34 years ago today the Supreme Court decided Roe v. Wade.Â In honor of that, a number of feminist bloggers have declared today Blog For Choice Day and encouraged people to discuss their reasons for being prochoice.Â For a complete list or participantsÂ visit here, at Bushvcoice.com.
Elizabeth Anne Wood has a great post discussing her reasons for being prochoice.
Amanda as pandagon has a very informative and interesting postÂ discussing her experience at the NAPW conference (a women’s rights conference).Â
Jessica’s post at feministing may be the most succinct:
Itâ€™s about trusting women.
One of my favorite feminists is silent on the matter: Come Hugo!Â Where are you on this one?
Over at kos, Miss Laura has this postÂ in which she highlights the dizzying hypocrisy of the anti-abortion movement.Â Also at kos, Elise has this post of pro-choice Roe V Wade action – including some amazing links to sites you can visit and get active.
Finally, of my regular blogs, Reproductive HealthÂ Reality Check tackles blog for choice day.Â
I’m prochoice.Â I am incredibly fortunate knowing that I personally will never face an unplanned pregnancy.Â There’s no danger I personally will ever need an abortion.Â 43% of American women have had abortions.Â I have a mother, a sister, a sister in lawÂ and a niece, aunts, female first and second cousins any one of whom could find herself facing an unplanned pregnancy.Â I have for years maintained I would drive them to the doctor to get an abortion if they needed and I’d be there for them afterwards.Â Discovering one has an unintentional pregnancy must be a moment of horror and panic, absolute terror.Â I can only imagine the feeling of horror.Â There is no analogous experience for a man so I can only imagine.Â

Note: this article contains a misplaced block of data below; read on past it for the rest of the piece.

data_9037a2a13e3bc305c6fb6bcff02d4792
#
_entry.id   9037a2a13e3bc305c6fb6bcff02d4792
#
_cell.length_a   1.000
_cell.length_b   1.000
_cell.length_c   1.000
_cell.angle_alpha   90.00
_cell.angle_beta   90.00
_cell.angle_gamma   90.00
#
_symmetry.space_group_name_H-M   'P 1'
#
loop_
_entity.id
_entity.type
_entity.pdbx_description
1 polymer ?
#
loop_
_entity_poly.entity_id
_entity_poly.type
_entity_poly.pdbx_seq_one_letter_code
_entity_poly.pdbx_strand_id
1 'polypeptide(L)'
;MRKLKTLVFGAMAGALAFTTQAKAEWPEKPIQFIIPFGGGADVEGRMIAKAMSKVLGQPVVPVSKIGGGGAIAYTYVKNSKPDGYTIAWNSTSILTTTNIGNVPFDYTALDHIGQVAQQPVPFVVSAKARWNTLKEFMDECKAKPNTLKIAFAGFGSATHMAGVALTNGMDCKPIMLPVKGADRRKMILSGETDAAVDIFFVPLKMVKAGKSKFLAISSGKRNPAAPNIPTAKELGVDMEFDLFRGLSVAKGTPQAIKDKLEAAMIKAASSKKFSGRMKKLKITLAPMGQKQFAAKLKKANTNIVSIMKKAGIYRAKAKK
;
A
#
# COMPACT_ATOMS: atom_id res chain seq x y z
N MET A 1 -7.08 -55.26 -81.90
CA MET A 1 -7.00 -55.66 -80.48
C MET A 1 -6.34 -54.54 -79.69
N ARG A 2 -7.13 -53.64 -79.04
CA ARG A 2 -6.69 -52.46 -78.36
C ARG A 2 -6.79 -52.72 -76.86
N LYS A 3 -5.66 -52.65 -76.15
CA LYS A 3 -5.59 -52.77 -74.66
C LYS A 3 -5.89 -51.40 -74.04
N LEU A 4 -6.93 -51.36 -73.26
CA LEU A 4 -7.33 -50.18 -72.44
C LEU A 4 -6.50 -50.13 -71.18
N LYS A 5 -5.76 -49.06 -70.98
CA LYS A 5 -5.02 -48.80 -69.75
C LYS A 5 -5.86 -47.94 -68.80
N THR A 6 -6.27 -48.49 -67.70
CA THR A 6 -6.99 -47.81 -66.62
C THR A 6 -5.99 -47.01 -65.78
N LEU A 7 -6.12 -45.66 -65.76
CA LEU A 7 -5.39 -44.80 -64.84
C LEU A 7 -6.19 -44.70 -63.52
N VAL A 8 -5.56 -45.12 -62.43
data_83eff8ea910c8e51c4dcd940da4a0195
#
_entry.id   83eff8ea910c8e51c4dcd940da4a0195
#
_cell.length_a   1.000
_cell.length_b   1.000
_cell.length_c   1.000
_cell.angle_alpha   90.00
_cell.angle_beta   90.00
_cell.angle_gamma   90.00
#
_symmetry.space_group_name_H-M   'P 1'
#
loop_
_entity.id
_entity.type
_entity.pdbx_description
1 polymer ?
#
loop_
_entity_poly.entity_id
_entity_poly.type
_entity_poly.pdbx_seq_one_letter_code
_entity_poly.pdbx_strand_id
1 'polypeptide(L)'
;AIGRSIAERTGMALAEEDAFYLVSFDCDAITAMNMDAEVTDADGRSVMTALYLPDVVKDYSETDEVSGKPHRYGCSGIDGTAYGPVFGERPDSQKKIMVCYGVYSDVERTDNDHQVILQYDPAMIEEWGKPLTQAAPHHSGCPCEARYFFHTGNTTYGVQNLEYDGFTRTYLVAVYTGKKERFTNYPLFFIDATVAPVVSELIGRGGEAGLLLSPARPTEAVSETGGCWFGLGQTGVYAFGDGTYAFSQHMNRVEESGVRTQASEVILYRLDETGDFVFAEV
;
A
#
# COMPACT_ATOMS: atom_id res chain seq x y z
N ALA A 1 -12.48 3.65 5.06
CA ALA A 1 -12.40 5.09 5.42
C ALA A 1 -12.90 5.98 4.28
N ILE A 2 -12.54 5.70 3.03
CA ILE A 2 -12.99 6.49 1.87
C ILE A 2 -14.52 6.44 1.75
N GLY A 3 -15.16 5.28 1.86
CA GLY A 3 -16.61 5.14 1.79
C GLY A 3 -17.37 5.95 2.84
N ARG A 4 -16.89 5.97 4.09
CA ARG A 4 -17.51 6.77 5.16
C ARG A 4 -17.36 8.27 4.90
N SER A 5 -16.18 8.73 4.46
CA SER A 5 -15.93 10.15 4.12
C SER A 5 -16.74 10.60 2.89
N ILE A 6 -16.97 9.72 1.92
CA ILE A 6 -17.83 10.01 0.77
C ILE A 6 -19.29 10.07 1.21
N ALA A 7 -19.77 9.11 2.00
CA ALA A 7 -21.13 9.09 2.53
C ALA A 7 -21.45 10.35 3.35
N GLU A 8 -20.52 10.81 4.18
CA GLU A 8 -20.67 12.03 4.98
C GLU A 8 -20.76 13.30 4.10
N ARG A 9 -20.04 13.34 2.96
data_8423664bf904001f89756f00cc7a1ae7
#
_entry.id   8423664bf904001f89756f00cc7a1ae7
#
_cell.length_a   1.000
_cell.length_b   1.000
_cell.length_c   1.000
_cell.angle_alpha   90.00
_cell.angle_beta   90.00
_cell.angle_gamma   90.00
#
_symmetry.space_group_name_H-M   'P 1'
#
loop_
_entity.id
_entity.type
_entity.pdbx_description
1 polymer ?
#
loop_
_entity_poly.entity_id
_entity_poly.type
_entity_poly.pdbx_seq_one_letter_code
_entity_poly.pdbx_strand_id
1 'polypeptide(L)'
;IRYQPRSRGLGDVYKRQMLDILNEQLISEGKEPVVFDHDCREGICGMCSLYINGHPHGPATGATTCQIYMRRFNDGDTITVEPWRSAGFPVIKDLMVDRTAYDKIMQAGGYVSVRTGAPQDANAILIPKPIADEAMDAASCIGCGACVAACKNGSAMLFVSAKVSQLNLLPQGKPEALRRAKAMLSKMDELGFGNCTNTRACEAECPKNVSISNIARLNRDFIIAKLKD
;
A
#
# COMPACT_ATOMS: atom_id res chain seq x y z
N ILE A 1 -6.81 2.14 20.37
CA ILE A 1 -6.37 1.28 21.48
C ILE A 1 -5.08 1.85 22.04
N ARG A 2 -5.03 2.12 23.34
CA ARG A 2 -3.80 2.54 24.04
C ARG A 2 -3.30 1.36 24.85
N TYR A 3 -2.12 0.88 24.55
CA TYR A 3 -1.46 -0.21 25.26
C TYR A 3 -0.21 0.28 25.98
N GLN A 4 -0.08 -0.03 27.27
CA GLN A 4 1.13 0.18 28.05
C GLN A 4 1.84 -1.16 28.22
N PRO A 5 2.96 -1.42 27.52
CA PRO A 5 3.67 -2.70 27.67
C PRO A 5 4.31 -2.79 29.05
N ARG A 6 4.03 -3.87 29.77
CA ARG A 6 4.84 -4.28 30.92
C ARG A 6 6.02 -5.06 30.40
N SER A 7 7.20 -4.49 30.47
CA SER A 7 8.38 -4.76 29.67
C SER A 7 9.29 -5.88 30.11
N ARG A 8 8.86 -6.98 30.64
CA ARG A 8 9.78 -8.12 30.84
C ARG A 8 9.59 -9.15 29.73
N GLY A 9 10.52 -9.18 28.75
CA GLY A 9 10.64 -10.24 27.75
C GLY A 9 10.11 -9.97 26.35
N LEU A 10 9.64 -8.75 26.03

There was a time in the past when being pregnant meant a woman’s life was no longer her own.Â She might be forced by her family to move away to some terrible maternity homeÂ where she’d be shamed and treated like “fallen woman” then forced to give her baby up for adoption.Â She might be forced into an unwanted marriage with the father (or not).Â She might be forced to drop out of school or just kicked out of the house.Â She might find a back street abortion performed in unsanitary conditions, get an infection and die.Â If she was very very lucky, she might find an actual doctor willing to perform an illegal (but safe) abortion.Â If she was lucky.
In many places, abortion is technically legal but completely unavailable – making it de facto illegal.Â According to Naral Pro Choice America,Â 93% of Utah counties have providers.Â Utah has some of the worst regulations in the nation on abortion.Â We can do better and our children need us to do better.Â
It’s time for a resolution:Â Not one more generation raised with body shame, misinformation and lack of choice.